Models in the Wild
Another ML topic that raised security concerns is the rise of models that execute remotely on the client/device side. Rohan Kumar, Microsoft’s Corporate Vice President of Azure Data, described the Intelligent Edge – a cloud-based development framework where model deployment can be done seamlessly on either the cloud or devices.
The example application was visual object recognition for drones that may not have signal, or where bandwidth is limited for transmitting large amounts of visual information. In these cases, recognition models are embedded, and only high-level information is transmitted. The concern this raises is that a model could fall into the wrong hands and be repeatedly tested for unintended behavior (such as an incorrect response to an altered traffic sign), or reverse-engineered for other purposes.
Graph Embeddings as a New Security Tool
Dominique Brezinski, a security leader at Apple, presented an interesting new approach to feature extraction for threat and fraud model development. She described network graphs as “the peanut butter in a PB&J security stack.” At least three other talks focused on either graph feature extraction, or graphs as a vital security tool. The most relevant of these to money movement threat detection came from Venkatesh Ramanathan of PayPal. Venkatesh researches new methods of payment fraud detection. In particular, his efforts are focused on preventing collusion fraud, where complex buyer/seller interactions constitute collusive activity, resulting in significant monetary losses for their processor, such as PayPal.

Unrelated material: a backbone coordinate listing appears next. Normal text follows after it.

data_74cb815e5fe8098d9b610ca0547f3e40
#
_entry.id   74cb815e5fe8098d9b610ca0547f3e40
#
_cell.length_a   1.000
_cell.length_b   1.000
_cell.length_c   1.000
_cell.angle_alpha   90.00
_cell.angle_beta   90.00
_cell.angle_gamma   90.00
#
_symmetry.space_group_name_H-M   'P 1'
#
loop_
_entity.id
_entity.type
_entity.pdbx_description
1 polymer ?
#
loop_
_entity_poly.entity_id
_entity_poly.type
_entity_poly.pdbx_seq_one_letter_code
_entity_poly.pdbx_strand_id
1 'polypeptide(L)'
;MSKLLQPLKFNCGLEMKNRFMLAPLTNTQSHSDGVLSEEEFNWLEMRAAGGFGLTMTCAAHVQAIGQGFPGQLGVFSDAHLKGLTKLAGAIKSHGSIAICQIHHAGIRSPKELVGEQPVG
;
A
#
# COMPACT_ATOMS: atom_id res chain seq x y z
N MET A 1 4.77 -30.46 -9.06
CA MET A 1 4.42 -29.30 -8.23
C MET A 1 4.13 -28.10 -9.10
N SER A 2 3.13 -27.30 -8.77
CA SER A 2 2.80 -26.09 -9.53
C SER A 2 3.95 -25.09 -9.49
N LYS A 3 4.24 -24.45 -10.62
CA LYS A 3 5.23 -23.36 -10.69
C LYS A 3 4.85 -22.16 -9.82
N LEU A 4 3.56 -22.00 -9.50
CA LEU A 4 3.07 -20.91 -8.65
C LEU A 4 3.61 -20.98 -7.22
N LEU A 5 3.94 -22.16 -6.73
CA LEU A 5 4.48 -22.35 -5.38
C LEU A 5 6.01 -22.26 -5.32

After representing transactions flowing through a system as relationships of a graph database (where, for example, the buyer and seller are vertices and their various interactions are edges), the complexity of financial interactions does not lend itself easily to row/column-based data for model training. The developer needs to abstract the complexity to produce aggregate features from these interactions that can be used in ML models. Some obvious network patterns can be represented fairly easily, such as number of interactions, concentration of buyers per seller, etc. But to go deeper into the richness of financial networks, an automated approach is needed. One interesting approach used by PayPal is creating graph embeddings using the node2vec. This algorithm uses the word2vec analogy, and was initially developed by Aditya Grover and Jure Leskovec at UC Berkeley.